Cinema and viral marketing according to Federico Mauro, art director Fandango [INTERVIEW]

Saturday, 3 PM

I’m visiting Federico Mauro‘s website, Fandango‘s art director. A viral communications expert, he has designed and cured the campaigns of movies like XY, Habemus Papam, Qualunquemente and L’ultimo terrestre. A few days ago he won the “Professional of the year” award at Premio Web Italia 2011.

Ok, I’m convinced. I’ll call him!

Federico, while I look at your portfolio I think to myself “finally someone who believes in viral strategies”. Something rare for Italy: we’re experimenting now what Hollywood has been doing for ten years. So, is something finally changing over here?

In Italy innovative communication strategies and techniques linking cinematic products to non conventional marketing are not particulary diffuse. Even if – in my opinion – there are interesting projects, titles and movies where something new could be thought of, the great majority of strategies for cinema promotion follow a classic and consolidated model. And it’s too bad.

Personally and in Fandango, we believe in a new strategic structure. It’s a great way to broaden a movie, to go beyond its mere promotional launch aspects, to build a series of elements that involve the audience and let it become an integral part of the movie’s overall communication campaign.  Furthermore, it’s a great way to position the product from a commercial point of view. From an advertising standpoint, you can obtain a greater value for a lesser cost – or anyway, a smaller cost than a traditional advertising campaign.

But I believe that non conventional strategies have more of an editorial and content value, other than promotional; value that can create new and interesting impressions and experiences. This is why, for example,  J.J. Abrams uses viral marketing for his projects.

I confess, I was expecting you to mention Abrams!

My approach is typical of who loves movies: my starting point is not marketing, but the movie itself. I’m talking about those typical case studies like The Blair Witch Project, and more recent examples like Abrams’ work. In these cases the web has not been used to consciously make the product viral, but it has been imagined as an enitrely fresh narrative channel.

Like Lost, Cloverfield or Super8. Their marketing campaigns were based on hints, elements disseminated just about anywhere waiting to be picked up and processed by the audience. You’re not part of a product you know, but of one you have to discover. These are campaigns that have a point of view and that make way for a storytelling dimension. This is the new element: it’s an interactive, multimedial and transmedial way of promoting movies. As I said, non conventional activities don’t have to be limited to the product’s promotion, but have to be intended as a new way of narrating.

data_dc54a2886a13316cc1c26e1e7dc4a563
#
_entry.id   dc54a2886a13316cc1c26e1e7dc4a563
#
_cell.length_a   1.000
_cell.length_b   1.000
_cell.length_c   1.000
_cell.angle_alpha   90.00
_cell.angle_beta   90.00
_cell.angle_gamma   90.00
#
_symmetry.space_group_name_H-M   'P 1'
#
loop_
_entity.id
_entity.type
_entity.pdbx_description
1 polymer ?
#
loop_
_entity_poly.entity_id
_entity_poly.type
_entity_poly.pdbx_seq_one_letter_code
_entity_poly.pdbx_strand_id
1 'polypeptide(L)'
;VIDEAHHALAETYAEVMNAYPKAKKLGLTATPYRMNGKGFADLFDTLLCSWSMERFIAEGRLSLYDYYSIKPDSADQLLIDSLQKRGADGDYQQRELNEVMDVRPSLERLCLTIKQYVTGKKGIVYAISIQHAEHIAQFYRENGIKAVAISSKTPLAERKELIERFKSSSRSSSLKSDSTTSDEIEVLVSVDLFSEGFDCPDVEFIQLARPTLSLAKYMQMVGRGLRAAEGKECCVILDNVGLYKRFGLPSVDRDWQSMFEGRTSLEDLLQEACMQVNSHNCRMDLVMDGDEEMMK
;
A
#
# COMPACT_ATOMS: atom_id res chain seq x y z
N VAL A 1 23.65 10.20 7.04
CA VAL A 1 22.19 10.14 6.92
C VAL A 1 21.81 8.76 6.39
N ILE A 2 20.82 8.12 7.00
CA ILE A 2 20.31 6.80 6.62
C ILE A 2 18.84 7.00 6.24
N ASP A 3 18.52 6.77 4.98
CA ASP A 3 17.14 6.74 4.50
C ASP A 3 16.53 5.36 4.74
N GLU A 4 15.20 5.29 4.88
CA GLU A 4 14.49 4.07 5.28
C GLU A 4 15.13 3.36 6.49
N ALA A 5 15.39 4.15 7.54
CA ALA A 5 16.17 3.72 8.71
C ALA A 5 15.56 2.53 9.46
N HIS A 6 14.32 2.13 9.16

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Is this the concept that has inspired your viral campaigns?

Absolutely, I’ve always tried to harness viral potential as a narrative formula. Obviously, this means creating specific content for the campaign, not simply adapting what you had already available for promotional purposes.

For example, for XY (Sandro Veronesi’s latest work) we designed a 6-month campaign: an experiment in which for the first time we have used viral marketing to promote a book. The idea, a very simple one, was to create a campaign that replicated the narrative scheme of the book. The web, for its interactive and diffusive abilities, has been an extraordinary medium supporting the editorial project: we dispersed hints on internet and involved the audience in processing them, creating thus anticipation on the nature of the product by offering original textual content. As if it were bonus material. Entire pages written by Veronesi, used for research on the book but not inserted in the final edition. We gave life to XY’s story as if it were a movie and the results, in terms of followers and media coverage, have been positively unexpected.

Indeed the marketing campaign has in some ways influenced the product itself: the book’s cover was derived from some graphic suggestions from the movie website and the booktrailer teaser. From website to cover, and not viceversa.

 

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IFRAME Embed for Youtube

 

And what about “L’Ultimo Terrestre”? How was the campaign born?

The first thing you read in any communications manual is what happened with The War of the Worlds by Orson Welles, a source of inspiration for anyone doing this job and even for us. Within a few days we created something amazing. The “Esseri di Luce” website, launched online a few months earlier, had attracted attention, but had not reached significant numbers in terms of views. It was a fake product for a bunch of ufologists and other people with that kind of passion.
We only made it in order to bring some reality into the fiction.
The fake news of TG3, instead, collected 500 thousand views in one day, was shared by major national newspapers (Aldo Grasso wrote about it on Corriere della Sera‘s front page) and has even transcended national borders, thanks to an article by The Guardian.

 

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IFRAME Embed for Youtube

 

For its latest products Fandango has focused heavily on viral contents. Is it meant to be a long-term strategy?

I would not say it’s a strategy ex anteIt depends on the movie.
We do not use unconventional as a model: it’d become, by definition, absolutely conventional and it would not work. I think a link with the product is rather essential : the viral effect is something the project must have in its veins in the first place, that can be perceived and then built, planned and coordinated.